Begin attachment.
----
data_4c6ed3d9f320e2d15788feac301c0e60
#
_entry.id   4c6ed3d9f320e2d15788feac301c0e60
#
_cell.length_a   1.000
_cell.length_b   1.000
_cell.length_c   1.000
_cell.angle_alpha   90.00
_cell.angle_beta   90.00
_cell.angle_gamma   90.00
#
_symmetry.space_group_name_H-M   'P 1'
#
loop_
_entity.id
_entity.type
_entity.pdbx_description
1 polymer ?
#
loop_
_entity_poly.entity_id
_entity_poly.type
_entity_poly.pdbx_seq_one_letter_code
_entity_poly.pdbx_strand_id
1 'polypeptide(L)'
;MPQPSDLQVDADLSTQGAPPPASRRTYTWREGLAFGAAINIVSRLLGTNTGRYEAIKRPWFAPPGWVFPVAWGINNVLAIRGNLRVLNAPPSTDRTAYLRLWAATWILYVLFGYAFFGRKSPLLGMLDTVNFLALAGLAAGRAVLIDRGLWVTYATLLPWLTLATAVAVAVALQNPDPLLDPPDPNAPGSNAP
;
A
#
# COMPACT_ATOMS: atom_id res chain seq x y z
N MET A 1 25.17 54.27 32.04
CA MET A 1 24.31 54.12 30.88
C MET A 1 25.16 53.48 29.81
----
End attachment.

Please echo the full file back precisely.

data_4c6ed3d9f320e2d15788feac301c0e60
#
_entry.id   4c6ed3d9f320e2d15788feac301c0e60
#
_cell.length_a   1.000
_cell.length_b   1.000
_cell.length_c   1.000
_cell.angle_alpha   90.00
_cell.angle_beta   90.00
_cell.angle_gamma   90.00
#
_symmetry.space_group_name_H-M   'P 1'
#
loop_
_entity.id
_entity.type
_entity.pdbx_description
1 polymer ?
#
loop_
_entity_poly.entity_id
_entity_poly.type
_entity_poly.pdbx_seq_one_letter_code
_entity_poly.pdbx_strand_id
1 'polypeptide(L)'
;MPQPSDLQVDADLSTQGAPPPASRRTYTWREGLAFGAAINIVSRLLGTNTGRYEAIKRPWFAPPGWVFPVAWGINNVLAIRGNLRVLNAPPSTDRTAYLRLWAATWILYVLFGYAFFGRKSPLLGMLDTVNFLALAGLAAGRAVLIDRGLWVTYATLLPWLTLATAVAVAVALQNPDPLLDPPDPNAPGSNAP
;
A
#
# COMPACT_ATOMS: atom_id res chain seq x y z
N MET A 1 25.17 54.27 32.04
CA MET A 1 24.31 54.12 30.88
C MET A 1 25.16 53.48 29.81